You have an impossible task. Rejuvenate your CV, and find your next job.
Seriously though, start with a budget. Until you can secure funds you cannot do anything and the budget will tend to direct what you can accomplish next. Once you have cash, find the oldest piece of hardware in operation and start with that one. You will have more failures based on hardware than you will based on unpatched OS's. Disks are your primary concern in this realm.
Second, after you've completed a few of the more horrendous back-end server migrations, the desktops are next. This is a political move. It will endear you to the user community and this will make additional funding possible. If you focus entirely on the back end, you will run out of support and therefore money long before you can complete the task. You may have to do this step by department, so make sure that your most supportive users get their upgrades first. As I said, this step is entirely political in nature. You will not be able to perform all the upgrades in this step, so be picky.
Third, address the network. Given the health of the server architecture you've described, I suspect that even gigabit-Ethernet is foreign to your environment. Make sure you can build in redundancy along the lines of 802.3ad (LACP) etherchannel connections for all things. Redundancy is your top priority in a network refresh. Basically there are two (2) of every component, each of which is connected to two (2) others.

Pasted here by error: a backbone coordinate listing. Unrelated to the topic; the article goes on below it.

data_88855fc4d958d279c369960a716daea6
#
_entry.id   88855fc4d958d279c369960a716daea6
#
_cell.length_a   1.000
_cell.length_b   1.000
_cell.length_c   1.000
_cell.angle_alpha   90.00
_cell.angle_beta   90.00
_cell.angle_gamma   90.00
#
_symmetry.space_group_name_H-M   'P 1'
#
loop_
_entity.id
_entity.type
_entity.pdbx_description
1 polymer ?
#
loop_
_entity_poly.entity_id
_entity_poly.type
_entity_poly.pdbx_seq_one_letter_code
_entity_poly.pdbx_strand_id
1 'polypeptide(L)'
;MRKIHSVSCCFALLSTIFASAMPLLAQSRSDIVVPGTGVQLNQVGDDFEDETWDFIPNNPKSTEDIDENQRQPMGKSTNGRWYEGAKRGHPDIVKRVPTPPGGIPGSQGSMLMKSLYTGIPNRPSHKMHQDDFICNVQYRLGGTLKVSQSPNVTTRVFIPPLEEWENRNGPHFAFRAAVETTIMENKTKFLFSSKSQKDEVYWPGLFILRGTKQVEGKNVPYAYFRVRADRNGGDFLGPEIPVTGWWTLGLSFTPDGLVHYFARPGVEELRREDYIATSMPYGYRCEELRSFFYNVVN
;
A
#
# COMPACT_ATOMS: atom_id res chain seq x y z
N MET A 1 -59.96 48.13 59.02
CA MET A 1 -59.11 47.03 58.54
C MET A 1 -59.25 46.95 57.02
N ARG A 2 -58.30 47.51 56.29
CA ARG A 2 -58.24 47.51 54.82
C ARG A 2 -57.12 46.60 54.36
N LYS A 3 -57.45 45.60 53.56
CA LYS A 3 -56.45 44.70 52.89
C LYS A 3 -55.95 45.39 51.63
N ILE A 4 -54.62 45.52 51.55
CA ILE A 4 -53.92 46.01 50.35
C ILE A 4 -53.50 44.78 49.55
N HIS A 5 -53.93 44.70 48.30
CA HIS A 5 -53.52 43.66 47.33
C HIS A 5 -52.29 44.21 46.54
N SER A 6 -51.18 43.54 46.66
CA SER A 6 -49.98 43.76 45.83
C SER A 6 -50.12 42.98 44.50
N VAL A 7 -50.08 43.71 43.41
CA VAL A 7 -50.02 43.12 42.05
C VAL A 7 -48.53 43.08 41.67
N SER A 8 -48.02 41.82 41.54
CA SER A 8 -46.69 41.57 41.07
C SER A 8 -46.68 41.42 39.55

Fourth, take the remaining servers in order of business impact, most first. This will give you the opportunity to introduce the user community to the concept of "maintenance windows". It will also allow you to engage top management in the upgrade process, which should allow you to re-negotiate the budget; which will be woefully inadequate at first.
Assuming you've made it this far (doubtful) go back and finish the user PC upgrades.
Then prepare to do this entire process again in about three (3) years. Perhaps five (5) if you are lucky enough to get the funds needed to buy things which have significant life. Leasing is also a good thing here because it forces the refresh once the lease terms are fulfilled.